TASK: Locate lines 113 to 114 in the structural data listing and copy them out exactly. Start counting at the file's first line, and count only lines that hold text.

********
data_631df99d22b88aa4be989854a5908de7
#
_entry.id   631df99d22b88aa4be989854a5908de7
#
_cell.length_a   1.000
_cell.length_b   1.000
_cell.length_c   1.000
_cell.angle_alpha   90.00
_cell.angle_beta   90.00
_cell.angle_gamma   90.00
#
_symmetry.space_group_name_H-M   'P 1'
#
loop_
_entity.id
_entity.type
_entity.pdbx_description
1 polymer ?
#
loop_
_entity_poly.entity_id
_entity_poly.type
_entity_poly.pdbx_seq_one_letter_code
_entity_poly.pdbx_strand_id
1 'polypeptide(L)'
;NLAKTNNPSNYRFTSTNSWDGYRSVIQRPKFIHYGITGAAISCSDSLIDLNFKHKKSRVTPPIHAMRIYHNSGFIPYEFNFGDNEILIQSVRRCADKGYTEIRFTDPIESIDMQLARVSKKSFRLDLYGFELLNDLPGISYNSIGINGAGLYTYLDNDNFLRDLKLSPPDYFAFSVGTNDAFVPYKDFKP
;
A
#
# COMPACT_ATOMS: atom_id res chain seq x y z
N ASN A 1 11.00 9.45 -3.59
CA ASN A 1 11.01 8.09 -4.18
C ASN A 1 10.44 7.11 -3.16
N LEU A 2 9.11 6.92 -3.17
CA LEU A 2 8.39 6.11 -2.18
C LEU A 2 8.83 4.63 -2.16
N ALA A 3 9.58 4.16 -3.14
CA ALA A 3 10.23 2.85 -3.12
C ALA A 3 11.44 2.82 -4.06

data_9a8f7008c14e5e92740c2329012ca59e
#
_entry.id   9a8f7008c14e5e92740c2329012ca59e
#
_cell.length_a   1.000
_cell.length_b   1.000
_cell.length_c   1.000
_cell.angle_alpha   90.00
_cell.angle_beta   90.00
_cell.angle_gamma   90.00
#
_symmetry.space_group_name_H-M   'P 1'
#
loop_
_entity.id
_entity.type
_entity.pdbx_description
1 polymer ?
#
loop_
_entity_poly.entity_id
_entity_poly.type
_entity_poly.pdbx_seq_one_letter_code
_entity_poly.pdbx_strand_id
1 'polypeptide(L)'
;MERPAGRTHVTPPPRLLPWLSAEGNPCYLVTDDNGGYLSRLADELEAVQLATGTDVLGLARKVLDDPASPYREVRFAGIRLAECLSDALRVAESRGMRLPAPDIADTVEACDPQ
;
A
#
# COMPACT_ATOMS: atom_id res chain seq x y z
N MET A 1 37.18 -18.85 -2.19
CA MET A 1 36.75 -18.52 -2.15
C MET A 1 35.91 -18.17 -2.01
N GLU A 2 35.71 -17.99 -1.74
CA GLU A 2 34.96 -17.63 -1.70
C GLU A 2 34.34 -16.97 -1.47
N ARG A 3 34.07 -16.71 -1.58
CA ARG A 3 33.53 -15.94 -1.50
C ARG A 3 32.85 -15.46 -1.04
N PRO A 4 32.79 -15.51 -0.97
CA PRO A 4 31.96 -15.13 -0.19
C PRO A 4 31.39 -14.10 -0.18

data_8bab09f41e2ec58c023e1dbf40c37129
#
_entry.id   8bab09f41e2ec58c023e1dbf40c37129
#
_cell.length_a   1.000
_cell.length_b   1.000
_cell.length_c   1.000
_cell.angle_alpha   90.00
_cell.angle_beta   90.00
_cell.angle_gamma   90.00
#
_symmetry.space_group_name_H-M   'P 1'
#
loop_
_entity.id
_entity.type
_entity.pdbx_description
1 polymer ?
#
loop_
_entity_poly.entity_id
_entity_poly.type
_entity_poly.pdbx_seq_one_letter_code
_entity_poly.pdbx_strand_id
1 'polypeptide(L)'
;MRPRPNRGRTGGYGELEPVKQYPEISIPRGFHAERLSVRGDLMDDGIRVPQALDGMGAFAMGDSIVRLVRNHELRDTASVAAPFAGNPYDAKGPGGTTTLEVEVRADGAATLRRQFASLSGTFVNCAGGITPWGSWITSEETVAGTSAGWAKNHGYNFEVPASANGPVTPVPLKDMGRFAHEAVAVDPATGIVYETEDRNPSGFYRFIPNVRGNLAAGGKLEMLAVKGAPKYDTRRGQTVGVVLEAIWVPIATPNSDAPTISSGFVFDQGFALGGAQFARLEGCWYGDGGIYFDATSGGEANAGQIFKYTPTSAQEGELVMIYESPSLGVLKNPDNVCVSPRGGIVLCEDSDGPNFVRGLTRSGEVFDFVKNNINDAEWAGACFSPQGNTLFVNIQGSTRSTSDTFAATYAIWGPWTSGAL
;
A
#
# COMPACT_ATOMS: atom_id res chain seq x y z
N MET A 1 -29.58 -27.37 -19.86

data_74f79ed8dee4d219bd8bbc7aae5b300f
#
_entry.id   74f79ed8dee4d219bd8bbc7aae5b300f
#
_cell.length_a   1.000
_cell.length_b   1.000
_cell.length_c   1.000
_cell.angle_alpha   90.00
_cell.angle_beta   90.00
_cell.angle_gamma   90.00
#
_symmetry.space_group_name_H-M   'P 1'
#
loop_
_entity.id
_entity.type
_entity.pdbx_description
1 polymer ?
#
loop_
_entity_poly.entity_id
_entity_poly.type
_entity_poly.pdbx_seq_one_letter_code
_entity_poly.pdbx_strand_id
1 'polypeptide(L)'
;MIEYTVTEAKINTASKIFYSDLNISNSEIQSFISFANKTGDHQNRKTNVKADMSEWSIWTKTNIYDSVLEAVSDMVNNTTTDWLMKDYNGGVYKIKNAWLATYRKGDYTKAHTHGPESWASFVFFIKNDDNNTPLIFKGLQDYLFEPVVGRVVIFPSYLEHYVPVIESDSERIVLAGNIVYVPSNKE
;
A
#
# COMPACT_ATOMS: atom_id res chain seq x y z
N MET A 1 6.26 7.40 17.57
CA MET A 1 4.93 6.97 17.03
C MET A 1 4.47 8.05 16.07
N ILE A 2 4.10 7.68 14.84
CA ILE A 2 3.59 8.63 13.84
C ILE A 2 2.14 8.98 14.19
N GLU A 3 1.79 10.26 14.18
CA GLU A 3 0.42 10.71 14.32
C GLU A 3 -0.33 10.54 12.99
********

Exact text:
data_74f79ed8dee4d219bd8bbc7aae5b300f
#